ning order, one or inorc will leave No 3 lught street
wharf DAILY (Sunday excepted.) at 2} o'clock, P.M.
arriving in Philadelphia at an early hour the following
morning, in time to connect with lire New York line.
Merchandize destined for New York, Huston,or any
point eastward, will be forwarded from Philadelphia
tire same (lay as received, free of commission. For
large shipments, special contracts can he made at low
rates. (j(j- Shippers are requested to send a memo
randum with each dray of goods, with the name of
the shippi r and consignee, and also lo have their goods
riu the wharf liy half past 1 o'clock, to insure their
delivery in Philadelphia early next morning.
For further particulars, apply to Vwi&X
E. <!. HARRIS, Agent,
oin Din No. S Light street wharf.^j
I DAILY ( Sundays excepted,) id 7} O'CLOCK, A. M.
until the Vlnie of the Nnvißation.
■st ISv the superior, fast and commodious
NAPOLEON, Capt. Ross,
*3rc„aiid PiONF.L'R, Captain BIT.DEKBACK,
from the wharf, corner of Ligi ' and Piatt streets.
The above splendid, fast and coi..nvidious Steamers
having been placed on the line, will com, one running
n morning line unli! the close of the navigation, leav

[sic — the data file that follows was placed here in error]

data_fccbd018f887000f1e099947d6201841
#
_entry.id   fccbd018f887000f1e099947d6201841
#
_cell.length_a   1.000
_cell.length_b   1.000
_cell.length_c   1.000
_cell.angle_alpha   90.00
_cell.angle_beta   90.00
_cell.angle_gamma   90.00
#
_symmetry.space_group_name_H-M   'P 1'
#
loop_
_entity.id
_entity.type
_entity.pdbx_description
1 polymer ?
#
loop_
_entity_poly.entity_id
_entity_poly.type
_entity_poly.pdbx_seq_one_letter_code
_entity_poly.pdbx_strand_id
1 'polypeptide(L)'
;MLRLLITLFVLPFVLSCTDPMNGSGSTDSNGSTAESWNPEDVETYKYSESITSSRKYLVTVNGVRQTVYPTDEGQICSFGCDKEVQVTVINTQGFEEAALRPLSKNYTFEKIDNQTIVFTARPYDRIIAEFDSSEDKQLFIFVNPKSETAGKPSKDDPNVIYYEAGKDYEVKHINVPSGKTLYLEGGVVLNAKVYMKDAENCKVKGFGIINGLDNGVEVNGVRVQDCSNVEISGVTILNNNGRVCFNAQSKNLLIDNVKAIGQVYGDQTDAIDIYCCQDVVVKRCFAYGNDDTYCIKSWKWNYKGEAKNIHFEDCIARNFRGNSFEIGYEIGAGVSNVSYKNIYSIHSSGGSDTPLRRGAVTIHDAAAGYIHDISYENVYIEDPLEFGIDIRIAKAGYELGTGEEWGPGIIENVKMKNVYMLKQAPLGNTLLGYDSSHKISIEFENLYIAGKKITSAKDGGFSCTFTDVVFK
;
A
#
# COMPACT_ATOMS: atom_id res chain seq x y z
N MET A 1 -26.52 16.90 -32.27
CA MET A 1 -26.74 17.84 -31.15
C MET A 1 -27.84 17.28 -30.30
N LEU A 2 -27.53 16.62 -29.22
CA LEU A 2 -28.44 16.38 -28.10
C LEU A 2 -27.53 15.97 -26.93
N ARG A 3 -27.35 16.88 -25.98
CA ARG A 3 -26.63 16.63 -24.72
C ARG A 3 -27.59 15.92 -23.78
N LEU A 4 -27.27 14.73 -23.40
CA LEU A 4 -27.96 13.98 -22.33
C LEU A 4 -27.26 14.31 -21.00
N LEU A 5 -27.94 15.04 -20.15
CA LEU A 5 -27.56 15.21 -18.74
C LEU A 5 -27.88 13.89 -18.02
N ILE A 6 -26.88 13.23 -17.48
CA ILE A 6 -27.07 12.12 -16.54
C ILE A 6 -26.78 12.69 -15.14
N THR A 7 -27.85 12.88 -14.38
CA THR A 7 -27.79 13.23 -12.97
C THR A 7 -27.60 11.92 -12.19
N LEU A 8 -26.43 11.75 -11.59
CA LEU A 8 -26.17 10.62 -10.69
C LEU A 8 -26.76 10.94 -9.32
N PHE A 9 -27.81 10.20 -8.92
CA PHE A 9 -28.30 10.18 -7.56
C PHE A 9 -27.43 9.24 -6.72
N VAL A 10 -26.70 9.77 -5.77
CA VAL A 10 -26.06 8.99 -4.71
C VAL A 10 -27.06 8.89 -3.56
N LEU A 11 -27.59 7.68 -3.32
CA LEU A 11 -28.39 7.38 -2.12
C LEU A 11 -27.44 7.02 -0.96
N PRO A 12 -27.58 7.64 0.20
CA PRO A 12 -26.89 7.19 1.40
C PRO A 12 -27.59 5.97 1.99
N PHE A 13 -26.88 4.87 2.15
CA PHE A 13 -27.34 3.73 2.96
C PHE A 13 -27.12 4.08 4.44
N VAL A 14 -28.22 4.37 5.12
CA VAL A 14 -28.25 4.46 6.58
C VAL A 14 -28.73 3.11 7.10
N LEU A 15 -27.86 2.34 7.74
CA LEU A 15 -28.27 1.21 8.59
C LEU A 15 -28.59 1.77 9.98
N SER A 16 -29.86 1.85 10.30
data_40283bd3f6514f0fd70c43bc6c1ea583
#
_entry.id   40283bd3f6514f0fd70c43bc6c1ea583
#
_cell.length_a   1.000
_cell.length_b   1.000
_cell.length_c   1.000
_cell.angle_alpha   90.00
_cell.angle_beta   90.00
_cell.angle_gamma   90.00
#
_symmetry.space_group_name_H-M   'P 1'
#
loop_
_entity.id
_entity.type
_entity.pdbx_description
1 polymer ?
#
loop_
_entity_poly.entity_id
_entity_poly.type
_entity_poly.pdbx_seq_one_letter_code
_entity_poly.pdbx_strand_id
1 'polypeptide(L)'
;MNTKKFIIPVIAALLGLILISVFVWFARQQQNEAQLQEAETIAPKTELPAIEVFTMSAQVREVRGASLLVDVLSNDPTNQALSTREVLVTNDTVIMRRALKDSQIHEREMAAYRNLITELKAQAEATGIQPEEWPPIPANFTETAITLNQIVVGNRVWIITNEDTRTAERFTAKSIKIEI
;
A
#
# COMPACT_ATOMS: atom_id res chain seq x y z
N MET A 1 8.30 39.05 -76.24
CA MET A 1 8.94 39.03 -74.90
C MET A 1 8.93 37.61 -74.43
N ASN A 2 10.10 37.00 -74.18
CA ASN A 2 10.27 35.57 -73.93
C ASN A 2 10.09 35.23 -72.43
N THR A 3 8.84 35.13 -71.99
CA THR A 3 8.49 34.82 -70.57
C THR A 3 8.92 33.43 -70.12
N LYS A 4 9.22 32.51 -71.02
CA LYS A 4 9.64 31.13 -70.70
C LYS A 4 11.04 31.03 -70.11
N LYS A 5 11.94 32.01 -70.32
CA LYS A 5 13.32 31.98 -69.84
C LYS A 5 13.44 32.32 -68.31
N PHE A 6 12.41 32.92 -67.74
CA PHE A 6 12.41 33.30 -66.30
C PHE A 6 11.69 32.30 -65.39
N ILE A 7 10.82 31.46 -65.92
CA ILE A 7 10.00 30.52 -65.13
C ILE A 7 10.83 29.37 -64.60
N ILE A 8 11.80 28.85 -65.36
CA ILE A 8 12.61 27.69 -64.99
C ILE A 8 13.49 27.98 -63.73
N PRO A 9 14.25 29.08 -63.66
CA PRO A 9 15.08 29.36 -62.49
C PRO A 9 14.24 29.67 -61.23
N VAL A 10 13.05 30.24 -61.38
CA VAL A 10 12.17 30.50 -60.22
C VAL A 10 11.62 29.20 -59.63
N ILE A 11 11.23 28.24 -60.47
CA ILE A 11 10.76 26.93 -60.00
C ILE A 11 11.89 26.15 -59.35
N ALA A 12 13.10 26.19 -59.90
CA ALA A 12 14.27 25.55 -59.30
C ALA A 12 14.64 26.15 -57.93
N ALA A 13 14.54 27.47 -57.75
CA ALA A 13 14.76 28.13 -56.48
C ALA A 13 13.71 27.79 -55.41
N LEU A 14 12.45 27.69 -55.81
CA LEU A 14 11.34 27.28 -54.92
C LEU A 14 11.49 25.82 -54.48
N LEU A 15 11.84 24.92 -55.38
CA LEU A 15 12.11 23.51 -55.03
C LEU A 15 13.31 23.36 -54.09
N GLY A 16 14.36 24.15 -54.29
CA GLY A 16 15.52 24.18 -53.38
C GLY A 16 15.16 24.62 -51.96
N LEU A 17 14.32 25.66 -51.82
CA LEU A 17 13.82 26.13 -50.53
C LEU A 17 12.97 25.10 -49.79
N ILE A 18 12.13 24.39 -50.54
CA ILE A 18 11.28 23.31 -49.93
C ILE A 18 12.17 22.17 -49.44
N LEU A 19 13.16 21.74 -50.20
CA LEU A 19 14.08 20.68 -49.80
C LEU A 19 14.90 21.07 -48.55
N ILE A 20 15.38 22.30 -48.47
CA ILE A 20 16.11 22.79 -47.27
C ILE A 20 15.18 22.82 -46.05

ing the wharf, corner of Light and Pratt streets, daily,
(Sundays excepted,) at 7} o'clock, P. M.
dt?> Passengers by this line will find every conve
nience and comfort required.
Forward Deck Pa age only 50 cents'. '"-'J
(iEO. A. RAWLING3, Ag.nt, Baltimore,
oil!-din 11. T. REUS. Archst. wharf, Pliilad.
FJI LL .4 RRAM-a /; M E JVT *
By the Halt. Steam Pacl.et Go's superior Steam Boats
Carrying the great Central U. S. Mail, via the Chesa
peake Bay and Roanoke Hail Hoad to Wcldon, Wil
iiiington. and Charleston, 8.C., and by the James River
superb Steamboats to City Point and Richmond, Va.
Leaving the lower i nil of Spear's wharf, Baltimore,
DAII.Y, (except Sunday,) at 4 o'clock, P. M. in one of
the above Boats.
Arriving at Portsmouth and Norfolk oxt morning in
time to connect with the cars for Wcldon, (toCharles
ton,) and the James River boats for City Point and
Richmond, arriving in the evening—connecting at
Richmond with the Line by Lynchburg to the west.
Returning, the above boats leave Norfolk and Ports
mouth every morning (except Sunday,) in time to con
nect the same day Willi the evening line to Philadelphia.
And with a determination to be as low as any other
passenger linn.
Passage between Baltimore, Norfolk, 8c 1
Portsmouth, ,*b j meals in
do do Baltimore 8c Wcldon, 9) bay boat
do do Gity Point 8c Richmond, G | included,
do do Charleston, S. C. 21J
do do Lynchburg and lo White Sulphur
Springs, at lowest rates
(fly-The ease and comfort by this line, no loss of
sleep, and but few changes, will induce the travellers
to take this route.
| {itj~ Passengers by this line will please hand their
I cheeks to an Agent HI the cars, or to the Norfolk Steam
■ boat Porter, (Norfolk boat label am his hat,) in the
; ticket office yard, who will attend to their baggage.
"2 T. SHKPPARD, Agent.
j I" consequence of the liberal sup-
with which Hie BALTIMORE
! has met, the Proprietors have determined to increase